Five Tools and Processes for Translating the NGSS

Tom:

As the school year is approaching its second semester, I’ve started to both reflect on the progress I’ve made as well as look ahead to the standards that need to be addressed by the end of the school year. As a STEM teacher within Greenon Local Schools, my primary focus is on Science and Engineering Practices. Something that has always been a major challenge is how to accurately take inventory of the standards and then develop an outline that ensures the needs of my students have been met by the time they leave my classroom.

Fortunately, the American Museum of Natural History, Biological Sciences Curriculum Study, and the K-12 Alliance at WestEd have created a highly regarded set of resources called the Five Tools and Processes. One resource I found to be particularly useful is their collection of NGSS Card Decks, part of Tool 1. These free PDFs are cleverly designed to be downloaded as a formatted file of color coded Next Generation Science Standards. Once downloaded, you can print them directly onto Avery note card stock, one “element” or bullet per card. The cards were developed to help teachers make their own meaning from a standards page — as the standard doesn’t dictate HOW you teach a unit, just WHAT needs to be covered. By manipulating the cards, teachers can map out learning goals for a unit. They can add in cards from other standards pages as well, to make sure they’re “bundling” or connecting ideas across standards.

NGSS cards

At Teaching Channel, we’re fortunate that a member of the AMNH’s education staff, Dora Kastel, is a very active part of our community. She is EQuIP Rubric trained, has co-authored AMNH curriculum, and helps to lead our NextGen Science Squad. Needless to say, Dora is a gifted educator and we’re lucky to have her as part of our team. When I mentioned I was going to highlight AMNH resources in my blog, Dora graciously volunteered to contribute to this piece.


Dora:

It’s been great seeing how teachers are using our card decks to help them make sense of the information on a colorful, complex standards page. When you check out Teaching Channel’s NGSS Deep Dive, you’ll see one of the most important questions many teachers ask is, “How do I unpack the NGSS?” The Five Tools were developed to address this question. Each tool has both a professional learning process along with a digital template about instruction or assessment development, to help teachers shift their practice to align with standards in a meaningful way.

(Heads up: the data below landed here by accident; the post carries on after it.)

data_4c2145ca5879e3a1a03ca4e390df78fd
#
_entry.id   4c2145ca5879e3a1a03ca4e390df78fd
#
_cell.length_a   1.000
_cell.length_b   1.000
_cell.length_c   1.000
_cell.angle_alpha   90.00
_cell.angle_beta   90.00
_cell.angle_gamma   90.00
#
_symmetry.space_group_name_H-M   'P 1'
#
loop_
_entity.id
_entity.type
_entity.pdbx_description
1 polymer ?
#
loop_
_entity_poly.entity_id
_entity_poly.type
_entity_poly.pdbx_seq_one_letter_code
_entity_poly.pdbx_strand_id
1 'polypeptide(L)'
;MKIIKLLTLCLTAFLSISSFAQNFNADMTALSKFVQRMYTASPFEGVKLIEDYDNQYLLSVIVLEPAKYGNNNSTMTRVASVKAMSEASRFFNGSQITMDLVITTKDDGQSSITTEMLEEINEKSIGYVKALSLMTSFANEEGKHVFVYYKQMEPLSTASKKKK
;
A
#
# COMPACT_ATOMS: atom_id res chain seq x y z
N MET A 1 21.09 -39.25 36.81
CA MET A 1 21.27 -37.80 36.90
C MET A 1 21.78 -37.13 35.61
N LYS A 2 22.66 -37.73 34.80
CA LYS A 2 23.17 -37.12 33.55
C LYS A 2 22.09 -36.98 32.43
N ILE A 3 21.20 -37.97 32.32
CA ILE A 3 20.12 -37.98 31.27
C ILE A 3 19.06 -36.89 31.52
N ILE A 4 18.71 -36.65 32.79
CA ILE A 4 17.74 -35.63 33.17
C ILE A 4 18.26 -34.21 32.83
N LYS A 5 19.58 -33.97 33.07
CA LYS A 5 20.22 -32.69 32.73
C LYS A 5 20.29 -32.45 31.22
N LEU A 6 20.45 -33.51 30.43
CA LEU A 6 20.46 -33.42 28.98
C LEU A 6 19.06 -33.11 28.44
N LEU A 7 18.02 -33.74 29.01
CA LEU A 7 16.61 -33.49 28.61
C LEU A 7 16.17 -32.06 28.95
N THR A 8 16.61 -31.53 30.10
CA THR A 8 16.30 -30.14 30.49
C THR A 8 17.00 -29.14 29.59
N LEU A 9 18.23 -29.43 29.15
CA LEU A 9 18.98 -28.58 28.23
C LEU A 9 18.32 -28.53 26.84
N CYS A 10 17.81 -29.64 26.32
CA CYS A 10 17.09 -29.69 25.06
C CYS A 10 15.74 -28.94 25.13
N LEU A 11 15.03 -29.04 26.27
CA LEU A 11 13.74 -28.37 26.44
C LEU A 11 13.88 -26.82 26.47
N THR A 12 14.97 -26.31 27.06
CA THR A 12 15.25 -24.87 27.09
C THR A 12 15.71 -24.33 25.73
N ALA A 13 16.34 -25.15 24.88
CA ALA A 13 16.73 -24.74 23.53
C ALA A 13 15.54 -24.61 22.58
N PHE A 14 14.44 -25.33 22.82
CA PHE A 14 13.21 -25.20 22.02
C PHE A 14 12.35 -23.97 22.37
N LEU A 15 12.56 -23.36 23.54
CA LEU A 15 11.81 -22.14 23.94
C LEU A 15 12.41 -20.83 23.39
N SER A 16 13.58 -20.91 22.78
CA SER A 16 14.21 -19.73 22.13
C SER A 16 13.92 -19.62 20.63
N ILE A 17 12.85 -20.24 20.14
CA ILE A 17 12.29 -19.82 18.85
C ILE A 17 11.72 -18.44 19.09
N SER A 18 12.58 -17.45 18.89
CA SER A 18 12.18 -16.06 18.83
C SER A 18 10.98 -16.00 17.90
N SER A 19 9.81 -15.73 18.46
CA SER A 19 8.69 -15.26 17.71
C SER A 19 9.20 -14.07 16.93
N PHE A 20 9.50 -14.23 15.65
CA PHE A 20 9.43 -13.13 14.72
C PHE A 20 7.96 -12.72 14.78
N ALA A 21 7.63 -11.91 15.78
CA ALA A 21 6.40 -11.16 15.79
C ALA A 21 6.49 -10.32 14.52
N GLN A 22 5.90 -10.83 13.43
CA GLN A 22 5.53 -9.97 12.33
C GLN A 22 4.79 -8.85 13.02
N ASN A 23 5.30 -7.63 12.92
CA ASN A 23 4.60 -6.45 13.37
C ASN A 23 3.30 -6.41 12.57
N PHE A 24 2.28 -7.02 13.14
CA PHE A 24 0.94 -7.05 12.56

Another of my favorite resources from the Five Tools is our teacher scenarios. What’s the difference between the look and feel of an NGSS classroom compared to what we see in classrooms now? In Tool 3, we get a glimpse into the classrooms of “Mr. Coles” and “Ms. Rivera.” Both are good teachers, but only one of them is engaging students in a sequence of coherent, student-centered lessons that incorporate 3-D learning. This resource and scenario-analysis activity can help teachers start creating a vision for their own NGSS classrooms.


Will you be attending the 2017 NSTA National Conference in Los Angeles this coming March? If you’re curious to learn more about the Five Tools and Processes for NGSS and want to try out some of the strategies, we strongly encourage you to attend the Five Tools Professional Learning Institute and/or Five Tools Pathway Sessions throughout the conference (Dora will be co-facilitating the sessions). If this isn’t an option or you have questions now, please feel free to reach out in the comments section below. Dora, Tch’s Next Gen Science Squad, and I will be more than happy to help you out!

Dora Kastel is a leader of professional development programs at the American Museum of Natural History, primarily focusing on supporting science teachers with the Next Generation Science Standards and Common Core literacy strategies. She is currently co‐project director of an NSF-funded curriculum and research study titled “Moving Next Generation Science Standards into Practice: A Middle School Ecology Unit and Professional Development Model” in collaboration with SEPUP and the University of Connecticut. She is also a 2016-2017 CADRE fellow. Prior to her work at AMNH, she was a middle school science and math teacher for six years in East Harlem. She earned her B.A. in Geology from the University of Pennsylvania, along with her M.A. in Science Education and Ed.M. in Mathematics Education from Teachers College at Columbia University. She recently returned to Teachers College, and is a first-year Ph.D. student in Science Education. Connect with Dora on Twitter: @Dora_AMNH.

Tom Jenkins teaches both middle school science and STEM in Enon, Ohio. He is a NASA SOFIA Airborne Astronomy Ambassador, Manager of Special Projects at the Dayton Regional STEM Center, and is the Boeing Science Teacher Laureate for Teaching Channel. Connect with Tom on Twitter: @TomJenkinsSTEM.

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